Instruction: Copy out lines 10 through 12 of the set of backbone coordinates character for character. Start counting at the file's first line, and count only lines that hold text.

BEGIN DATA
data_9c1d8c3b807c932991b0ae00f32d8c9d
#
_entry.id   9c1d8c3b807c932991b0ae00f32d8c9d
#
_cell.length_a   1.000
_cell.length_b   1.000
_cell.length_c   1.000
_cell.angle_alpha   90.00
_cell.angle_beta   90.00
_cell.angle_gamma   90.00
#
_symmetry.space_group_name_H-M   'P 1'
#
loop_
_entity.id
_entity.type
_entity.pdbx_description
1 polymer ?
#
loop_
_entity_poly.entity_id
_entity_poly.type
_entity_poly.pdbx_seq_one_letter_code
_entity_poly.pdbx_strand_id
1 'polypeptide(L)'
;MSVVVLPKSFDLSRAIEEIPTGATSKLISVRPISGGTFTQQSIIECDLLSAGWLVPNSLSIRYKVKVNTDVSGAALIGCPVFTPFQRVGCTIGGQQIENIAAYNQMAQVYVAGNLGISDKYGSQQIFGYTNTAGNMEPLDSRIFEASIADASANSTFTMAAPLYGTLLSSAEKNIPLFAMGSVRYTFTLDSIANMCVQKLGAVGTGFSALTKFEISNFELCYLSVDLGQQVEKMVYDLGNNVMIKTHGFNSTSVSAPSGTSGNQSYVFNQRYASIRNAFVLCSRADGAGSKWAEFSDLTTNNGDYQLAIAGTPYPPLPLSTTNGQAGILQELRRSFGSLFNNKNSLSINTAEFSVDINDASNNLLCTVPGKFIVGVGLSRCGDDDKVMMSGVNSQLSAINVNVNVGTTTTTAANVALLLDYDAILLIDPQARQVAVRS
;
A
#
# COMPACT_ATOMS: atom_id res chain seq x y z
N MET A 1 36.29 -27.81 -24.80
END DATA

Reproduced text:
_cell.angle_gamma   90.00
#
_symmetry.space_group_name_H-M   'P 1'